Additionally, sending e-Christmas cards saves both trees and delivery miles. You can design your own personalised e-card and have it emailed to all your friends and colleagues. Or if you must send Christmas cheer by post, consider supporting your favourite charity by buying their cards. Look for cards made on uncoated paper or card that is compostable or recyclable.

4. Reconsider Christmas wrapping paper

Wrapping paper is the epitome of Christmas waste. Typically it is only used once, for decorative purposes, and then discarded. Apparently Australians use over 150,000km of wrapping paper during Christmas. That is enough to go around the centre of the Earth nearly four times!

Do you even need to wrap your gift at all? Experiences and digital gifts don’t need any wrapping.

You can save and re-use wrapping paper on gifts you receive.

Or share some of the artwork your children bring home from school. Grandparents love to receive gifts wrapped in a unique drawing or painting by their grandchildren.

Even newspaper can be a beautiful gift wrapping solution when done with care.

You could try Furoshiki – the Japanese art of fabric wrapping.

Or simply pop your presents into gift boxes that can be used again.

If you do buy wrapping paper, avoid the coated or foil paper as it cannot be composted or recycled.

5. Shop locally

From your tree to your food to your gifts, try doing your Christmas shopping at a local market instead of your local mall. By shopping locally you reduce emissions from road and air freight. Buying from local artists, makers and growers supports small businesses and their families, and contributes to the local economy. You’ll find a more unique range of items to choose from that are made or grown straight from the heart.

6. Vote with your wallet.

Whatever you decide to spend your money on consider who you spend it with. What are the stories behind the shops and brands you spend your money with? Do they have the same values as you? From excessive food miles, to poorly treated workers, animal testing or toxic chemicals… your choices support the way companies do business.

“Every time you spend money, you’re casting a vote for the kind of world you want.” – Anna Lappe

I want my daughter to grow up in a world that honours and cares for nature. Where the environment is more important than the rights of a few to amass private wealth.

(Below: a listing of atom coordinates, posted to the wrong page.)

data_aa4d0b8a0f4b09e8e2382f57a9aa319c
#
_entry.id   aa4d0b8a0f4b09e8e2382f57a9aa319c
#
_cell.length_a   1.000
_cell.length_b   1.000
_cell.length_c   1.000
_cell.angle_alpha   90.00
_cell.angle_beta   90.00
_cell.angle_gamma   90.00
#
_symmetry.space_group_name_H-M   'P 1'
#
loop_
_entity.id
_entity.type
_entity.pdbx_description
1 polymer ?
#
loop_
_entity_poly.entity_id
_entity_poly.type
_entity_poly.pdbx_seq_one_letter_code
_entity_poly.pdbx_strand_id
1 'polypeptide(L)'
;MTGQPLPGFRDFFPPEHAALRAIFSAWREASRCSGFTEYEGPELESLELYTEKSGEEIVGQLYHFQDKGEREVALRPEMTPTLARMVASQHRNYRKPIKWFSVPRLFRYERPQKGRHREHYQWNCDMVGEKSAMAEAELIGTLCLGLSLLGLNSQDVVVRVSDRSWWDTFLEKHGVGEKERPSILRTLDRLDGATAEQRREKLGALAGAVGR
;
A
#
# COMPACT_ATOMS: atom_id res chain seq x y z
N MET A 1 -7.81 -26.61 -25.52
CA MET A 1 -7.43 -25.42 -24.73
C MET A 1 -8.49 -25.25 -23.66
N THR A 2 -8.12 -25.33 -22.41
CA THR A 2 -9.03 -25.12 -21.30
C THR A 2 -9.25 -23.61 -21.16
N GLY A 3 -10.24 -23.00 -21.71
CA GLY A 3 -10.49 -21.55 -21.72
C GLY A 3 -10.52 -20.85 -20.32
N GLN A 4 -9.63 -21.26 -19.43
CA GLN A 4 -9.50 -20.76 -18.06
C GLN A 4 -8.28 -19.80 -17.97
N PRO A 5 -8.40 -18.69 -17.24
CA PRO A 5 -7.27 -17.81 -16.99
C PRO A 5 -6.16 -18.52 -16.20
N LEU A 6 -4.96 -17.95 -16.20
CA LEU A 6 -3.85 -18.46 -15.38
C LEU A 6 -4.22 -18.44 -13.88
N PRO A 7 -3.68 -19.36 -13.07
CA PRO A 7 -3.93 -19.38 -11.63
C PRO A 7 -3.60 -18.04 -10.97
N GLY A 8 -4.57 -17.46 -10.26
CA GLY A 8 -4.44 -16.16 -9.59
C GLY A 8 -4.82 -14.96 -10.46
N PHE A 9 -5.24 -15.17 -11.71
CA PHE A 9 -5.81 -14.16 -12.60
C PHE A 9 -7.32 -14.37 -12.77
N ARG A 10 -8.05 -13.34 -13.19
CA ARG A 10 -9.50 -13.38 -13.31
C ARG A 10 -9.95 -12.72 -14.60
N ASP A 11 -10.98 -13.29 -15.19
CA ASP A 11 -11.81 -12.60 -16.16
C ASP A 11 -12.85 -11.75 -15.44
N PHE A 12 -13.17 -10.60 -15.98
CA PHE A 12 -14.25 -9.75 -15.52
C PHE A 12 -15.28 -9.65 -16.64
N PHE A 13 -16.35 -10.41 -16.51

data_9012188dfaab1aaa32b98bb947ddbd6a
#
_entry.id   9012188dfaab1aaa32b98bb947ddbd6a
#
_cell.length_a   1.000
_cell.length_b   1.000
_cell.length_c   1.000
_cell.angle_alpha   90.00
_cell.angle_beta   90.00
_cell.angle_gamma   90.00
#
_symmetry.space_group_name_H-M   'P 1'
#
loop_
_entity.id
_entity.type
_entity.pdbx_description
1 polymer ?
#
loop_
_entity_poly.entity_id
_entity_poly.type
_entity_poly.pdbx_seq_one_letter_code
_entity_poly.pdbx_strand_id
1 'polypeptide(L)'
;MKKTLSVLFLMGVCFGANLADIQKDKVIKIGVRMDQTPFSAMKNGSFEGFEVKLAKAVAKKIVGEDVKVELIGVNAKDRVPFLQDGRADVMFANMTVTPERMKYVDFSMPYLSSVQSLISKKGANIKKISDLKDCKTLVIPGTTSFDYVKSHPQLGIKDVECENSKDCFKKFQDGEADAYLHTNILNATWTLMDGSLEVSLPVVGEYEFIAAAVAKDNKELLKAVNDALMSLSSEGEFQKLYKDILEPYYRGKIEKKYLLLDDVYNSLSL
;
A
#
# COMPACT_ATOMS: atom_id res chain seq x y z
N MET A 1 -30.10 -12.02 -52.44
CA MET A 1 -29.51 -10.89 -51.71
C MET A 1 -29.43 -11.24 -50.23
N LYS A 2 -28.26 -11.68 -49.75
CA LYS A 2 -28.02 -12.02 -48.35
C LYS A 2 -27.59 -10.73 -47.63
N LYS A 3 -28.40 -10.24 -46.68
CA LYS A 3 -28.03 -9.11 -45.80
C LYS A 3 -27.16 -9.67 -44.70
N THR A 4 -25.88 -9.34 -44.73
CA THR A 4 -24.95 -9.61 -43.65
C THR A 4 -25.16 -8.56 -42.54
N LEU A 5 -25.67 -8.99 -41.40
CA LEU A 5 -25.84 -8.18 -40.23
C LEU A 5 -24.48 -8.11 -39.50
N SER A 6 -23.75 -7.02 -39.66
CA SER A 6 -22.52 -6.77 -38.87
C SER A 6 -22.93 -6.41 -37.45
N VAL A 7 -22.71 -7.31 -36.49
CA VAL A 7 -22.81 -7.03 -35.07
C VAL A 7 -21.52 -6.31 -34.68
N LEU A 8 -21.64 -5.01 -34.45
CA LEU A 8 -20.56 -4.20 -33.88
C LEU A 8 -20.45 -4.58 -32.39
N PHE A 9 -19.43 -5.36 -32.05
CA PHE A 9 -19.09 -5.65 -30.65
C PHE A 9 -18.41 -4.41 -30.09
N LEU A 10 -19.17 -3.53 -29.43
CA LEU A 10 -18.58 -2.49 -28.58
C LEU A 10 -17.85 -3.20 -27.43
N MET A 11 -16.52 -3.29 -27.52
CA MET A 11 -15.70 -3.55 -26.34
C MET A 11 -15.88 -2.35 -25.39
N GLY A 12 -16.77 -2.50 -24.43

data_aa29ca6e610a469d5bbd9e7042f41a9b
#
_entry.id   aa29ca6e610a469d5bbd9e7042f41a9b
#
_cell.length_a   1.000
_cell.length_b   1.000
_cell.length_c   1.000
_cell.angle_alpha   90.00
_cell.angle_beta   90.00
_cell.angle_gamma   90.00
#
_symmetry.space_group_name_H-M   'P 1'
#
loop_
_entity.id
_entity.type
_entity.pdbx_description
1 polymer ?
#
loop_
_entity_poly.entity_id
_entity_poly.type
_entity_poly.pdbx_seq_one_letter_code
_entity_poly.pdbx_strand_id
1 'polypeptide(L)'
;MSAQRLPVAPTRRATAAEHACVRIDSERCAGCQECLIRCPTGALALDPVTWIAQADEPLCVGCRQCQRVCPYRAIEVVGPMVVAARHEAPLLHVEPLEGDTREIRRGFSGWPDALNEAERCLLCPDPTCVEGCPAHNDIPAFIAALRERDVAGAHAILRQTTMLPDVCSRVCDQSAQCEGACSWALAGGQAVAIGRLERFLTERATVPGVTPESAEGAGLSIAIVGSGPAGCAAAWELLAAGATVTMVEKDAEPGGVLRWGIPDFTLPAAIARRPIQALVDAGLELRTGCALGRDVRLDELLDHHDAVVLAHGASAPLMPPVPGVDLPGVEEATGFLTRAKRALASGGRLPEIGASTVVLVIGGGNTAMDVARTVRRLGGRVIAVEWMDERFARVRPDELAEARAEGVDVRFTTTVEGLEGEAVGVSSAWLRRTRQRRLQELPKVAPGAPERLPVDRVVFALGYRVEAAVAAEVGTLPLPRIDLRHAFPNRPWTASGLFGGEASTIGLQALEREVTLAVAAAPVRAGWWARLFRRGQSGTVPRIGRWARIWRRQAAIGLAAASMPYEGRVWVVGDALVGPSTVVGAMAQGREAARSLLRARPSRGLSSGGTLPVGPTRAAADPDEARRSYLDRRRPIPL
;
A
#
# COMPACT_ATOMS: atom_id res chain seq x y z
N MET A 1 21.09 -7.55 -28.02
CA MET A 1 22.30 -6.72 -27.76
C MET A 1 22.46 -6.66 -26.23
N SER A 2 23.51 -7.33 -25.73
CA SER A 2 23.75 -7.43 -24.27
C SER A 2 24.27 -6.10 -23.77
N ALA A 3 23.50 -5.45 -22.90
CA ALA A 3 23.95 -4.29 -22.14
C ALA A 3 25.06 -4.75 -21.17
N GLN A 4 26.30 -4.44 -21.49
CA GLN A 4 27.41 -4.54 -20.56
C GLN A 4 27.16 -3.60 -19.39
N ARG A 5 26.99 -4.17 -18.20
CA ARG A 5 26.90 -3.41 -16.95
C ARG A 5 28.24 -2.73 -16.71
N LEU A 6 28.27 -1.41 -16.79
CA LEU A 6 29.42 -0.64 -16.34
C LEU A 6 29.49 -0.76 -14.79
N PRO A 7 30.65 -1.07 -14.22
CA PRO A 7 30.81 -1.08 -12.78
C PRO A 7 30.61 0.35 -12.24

I want to spend my money with small businesses that show integrity and provide transparency. Ones that are making themselves part of the solution, not the problem.

So choose where to spend your hard earned cash thoughtfully. Start to become more conscious of what you spend your precious time, attention and money on.

7. Re-gift Christmas presents that are not wanted or needed

Reports show over 30% of gifts given at Christmas are neither needed, nor wanted. This year, try to be mindful in your giving so that your gifts are appreciated and used. And avoid giving novelty or throwaway gifts for Kris Kringle.

If you do receive any gifts you don’t want this year, try to see that they go to good use instead of landfill.

You can donate unwanted plastic toys to children in need through Second Chance Toys.

Or give the ‘gift that keeps on giving’ by donating unwanted clothing and gifts to your local charity shop. Most charity shops can’t take donations that need to meet safety requirements like electrical items. But other organisations do. Give Now connects not-for-profits with unwanted or pre-loved items from computers to bikes to food.

Conclusion

There are many ways you can leave a greener footprint this Christmas, from what type of Christmas tree you choose to wasting less food. Despite your best efforts to reduce your consumption this Christmas, extra paper, packaging and bottles will still build up. Make sure you dispose of them mindfully.